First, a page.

VFI in Practice - Generic
In a previous
article I discussed the merits and mechanics of Visual Form Inheritance
(VFI). I mentioned that one of the best places to use VFI was in the
production of a generic table maintenance form. Regardless of the
table you are maintaining, your users will need to perform the standard
Add, Edit, and Delete operations. VFI allows you to write most of
this code, and perform most of this form layout, once, in a generic
super class. You can then create forms inheriting from this form,
designing these new forms with data and components specific to the
actual table you are editing.
This article will
describe a basic framework you can use as the basis for your data
editing forms. Iíll show two different layouts for the main form -
if you choose to use this code you could start with one of these,
or design your own. Either way, you should be able to use most of
the code and ideas in this article. And of course, because youíre
using VFI, if you subsequently change your mind about the layout,
you make only have to make the change in one place.
Table Maintenance Features and Layout
The generic table
maintenance form needs to allow users to:
Add new records
There are other
functions you could implement here as well - but in the interests
of restricting the length of this article weíll leave those as an
exercise for the reader.
Now, since the
form does not know with which table it will be working, it cannot
layout editing controls specific to a table - that will be done in
the table specific sub classes which inherit from this generic form.
It is our goal, though, to place as much code, and perform as much
of the layout as possible, in this generic form. Letís start with
a basic form layout which should work with most tables. Figure one
shows this first layout.
First layout of generic database maintenance form
contains two tabsheets labeled browse view and form view. The browse
tabsheet (shown) simply contains a database grid, which will list
records from the table being edited. The form tabsheet (not shown)
is empty; sub classes will layout this tabsheet with data aware controls
specific to the actual table being edited.
Note that the
generic form includes a TDataSource component, but does not include
any dataset (TQuery, TTable, or TStoredProc) components. There are
two problems with placing a dataset component directly on the generic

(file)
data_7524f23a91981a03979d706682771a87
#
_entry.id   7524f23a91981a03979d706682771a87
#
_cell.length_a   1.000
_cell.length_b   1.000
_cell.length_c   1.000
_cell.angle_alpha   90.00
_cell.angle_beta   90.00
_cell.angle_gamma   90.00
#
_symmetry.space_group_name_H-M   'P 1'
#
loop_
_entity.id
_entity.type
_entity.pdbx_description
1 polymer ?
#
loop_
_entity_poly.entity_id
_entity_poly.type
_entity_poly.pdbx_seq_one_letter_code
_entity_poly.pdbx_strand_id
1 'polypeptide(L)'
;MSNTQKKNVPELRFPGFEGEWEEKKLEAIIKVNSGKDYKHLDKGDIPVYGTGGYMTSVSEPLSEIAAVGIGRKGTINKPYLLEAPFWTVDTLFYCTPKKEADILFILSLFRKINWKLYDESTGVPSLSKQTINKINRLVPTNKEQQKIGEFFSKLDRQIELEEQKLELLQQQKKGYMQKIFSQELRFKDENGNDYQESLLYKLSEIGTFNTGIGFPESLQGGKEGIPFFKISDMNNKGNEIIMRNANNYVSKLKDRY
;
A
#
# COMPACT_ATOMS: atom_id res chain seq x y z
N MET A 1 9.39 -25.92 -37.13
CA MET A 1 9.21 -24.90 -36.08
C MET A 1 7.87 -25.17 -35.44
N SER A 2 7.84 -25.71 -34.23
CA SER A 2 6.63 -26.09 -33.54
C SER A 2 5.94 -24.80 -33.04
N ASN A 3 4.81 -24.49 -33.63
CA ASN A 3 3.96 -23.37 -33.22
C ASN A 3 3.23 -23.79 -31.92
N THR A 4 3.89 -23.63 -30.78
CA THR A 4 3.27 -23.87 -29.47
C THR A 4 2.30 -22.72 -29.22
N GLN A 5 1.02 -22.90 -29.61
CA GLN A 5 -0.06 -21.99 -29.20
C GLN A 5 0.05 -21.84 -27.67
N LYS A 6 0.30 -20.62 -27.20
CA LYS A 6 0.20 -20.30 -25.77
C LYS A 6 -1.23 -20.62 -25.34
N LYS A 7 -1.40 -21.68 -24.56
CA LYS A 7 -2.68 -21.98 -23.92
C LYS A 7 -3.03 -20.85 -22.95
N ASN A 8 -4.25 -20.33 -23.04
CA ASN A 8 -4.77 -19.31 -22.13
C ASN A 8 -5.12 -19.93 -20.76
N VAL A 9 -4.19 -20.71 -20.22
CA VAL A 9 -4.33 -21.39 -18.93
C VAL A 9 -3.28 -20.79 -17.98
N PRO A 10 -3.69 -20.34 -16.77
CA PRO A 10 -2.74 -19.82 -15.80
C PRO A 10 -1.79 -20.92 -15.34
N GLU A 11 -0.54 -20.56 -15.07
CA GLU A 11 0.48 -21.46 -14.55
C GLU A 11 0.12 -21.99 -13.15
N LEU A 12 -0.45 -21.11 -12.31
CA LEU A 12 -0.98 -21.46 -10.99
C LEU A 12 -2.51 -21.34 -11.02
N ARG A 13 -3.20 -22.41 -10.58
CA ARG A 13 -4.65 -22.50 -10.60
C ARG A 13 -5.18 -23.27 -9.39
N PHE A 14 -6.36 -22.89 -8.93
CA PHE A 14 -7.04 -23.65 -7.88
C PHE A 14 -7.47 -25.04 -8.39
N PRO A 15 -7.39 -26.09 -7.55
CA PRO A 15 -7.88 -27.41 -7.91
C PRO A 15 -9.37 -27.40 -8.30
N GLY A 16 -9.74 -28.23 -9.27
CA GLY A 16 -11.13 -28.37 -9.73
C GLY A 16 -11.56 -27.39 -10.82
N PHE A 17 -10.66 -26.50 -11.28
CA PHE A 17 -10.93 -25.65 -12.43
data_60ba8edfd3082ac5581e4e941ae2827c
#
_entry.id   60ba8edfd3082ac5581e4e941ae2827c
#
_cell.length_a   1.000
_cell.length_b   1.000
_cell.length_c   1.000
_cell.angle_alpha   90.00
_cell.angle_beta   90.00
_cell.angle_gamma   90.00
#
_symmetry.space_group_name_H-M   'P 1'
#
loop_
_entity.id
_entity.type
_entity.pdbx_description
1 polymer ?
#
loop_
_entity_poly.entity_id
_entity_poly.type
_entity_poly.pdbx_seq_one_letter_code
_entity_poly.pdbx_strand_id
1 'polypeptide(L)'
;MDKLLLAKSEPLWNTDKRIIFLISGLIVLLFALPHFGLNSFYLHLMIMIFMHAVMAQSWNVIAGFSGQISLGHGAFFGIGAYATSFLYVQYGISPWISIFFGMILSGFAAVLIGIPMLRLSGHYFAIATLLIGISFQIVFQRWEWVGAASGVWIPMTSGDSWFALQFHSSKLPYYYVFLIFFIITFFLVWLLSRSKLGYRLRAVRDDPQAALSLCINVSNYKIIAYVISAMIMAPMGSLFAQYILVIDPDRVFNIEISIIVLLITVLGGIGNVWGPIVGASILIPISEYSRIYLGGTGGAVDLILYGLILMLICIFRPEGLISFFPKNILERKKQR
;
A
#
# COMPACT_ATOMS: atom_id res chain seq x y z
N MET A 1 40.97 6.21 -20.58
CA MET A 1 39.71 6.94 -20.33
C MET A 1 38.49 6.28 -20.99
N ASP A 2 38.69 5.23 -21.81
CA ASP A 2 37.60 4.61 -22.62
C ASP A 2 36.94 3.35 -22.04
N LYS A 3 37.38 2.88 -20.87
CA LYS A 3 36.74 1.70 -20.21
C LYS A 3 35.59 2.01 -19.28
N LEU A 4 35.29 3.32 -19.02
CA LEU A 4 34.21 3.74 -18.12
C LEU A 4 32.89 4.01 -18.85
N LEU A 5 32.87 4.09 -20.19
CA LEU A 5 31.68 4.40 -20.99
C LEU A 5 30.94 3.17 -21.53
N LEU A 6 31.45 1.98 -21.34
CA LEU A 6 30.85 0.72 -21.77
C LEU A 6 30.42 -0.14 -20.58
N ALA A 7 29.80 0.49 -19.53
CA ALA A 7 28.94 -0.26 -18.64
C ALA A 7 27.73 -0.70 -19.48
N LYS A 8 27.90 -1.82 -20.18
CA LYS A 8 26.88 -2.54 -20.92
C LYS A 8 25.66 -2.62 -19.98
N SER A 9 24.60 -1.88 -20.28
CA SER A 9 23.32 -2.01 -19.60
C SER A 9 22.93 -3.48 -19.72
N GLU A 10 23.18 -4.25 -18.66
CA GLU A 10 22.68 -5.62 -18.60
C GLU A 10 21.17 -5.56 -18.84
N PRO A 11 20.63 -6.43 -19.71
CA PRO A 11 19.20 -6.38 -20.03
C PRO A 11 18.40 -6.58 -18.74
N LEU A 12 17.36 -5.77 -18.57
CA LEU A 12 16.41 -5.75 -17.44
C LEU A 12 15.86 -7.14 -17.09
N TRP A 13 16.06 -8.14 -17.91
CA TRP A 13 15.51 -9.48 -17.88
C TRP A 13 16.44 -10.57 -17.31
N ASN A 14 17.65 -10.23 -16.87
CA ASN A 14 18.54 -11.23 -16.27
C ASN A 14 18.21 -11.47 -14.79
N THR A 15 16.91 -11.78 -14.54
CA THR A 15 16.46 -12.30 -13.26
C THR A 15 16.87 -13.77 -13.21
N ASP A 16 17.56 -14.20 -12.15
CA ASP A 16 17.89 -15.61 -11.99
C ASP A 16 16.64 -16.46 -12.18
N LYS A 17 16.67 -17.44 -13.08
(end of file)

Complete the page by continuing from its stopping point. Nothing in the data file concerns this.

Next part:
- You are then
tied to using that style of access - i.e. TTable, TQuery, or TStoredProc.
The way we have the form it will work with either of these three
cannot use existing datasets stored in a datamodule. Our approach
allows dataset components to be located anywhere. They could be
in a datamodule, or in a subclass of this generic form.
The grid is linked
to the datasource, as is the navigator. As youíll see, itís the sub
formsí responsibility to attach a dataset to the datasource - and
that is the only link between the form and the actual table being
Figure 2 shows
an alternative layout - still using the PageControl and two tabsheets
- but using a more modern Coolbar as the container for the action
buttons. You probably have your own ideas for layout as well, but
whatever style you use you should still be able to use the code in
this article. Again, the only link between this form and the table
being edited is through the datasource component.
Second layout of generic database maintenance form
The generic form
is responsible for enabling / disabling the buttons and other components
when appropriate. The design does not allow editing, adding, or deleting
records when the browse tab is selected. All these actions must be
performed with the form tabsheet selected. Furthermore, it will not
support auto editing. Auto editing, the default behavior of datasource,
allows users to initiate editing just by clicking in a data aware
control. I prefer to require the users to explicitly request editing
by pressing the edit button. The edit button can ensure the form tab
is selected, and enable the data aware controls (they should be disabled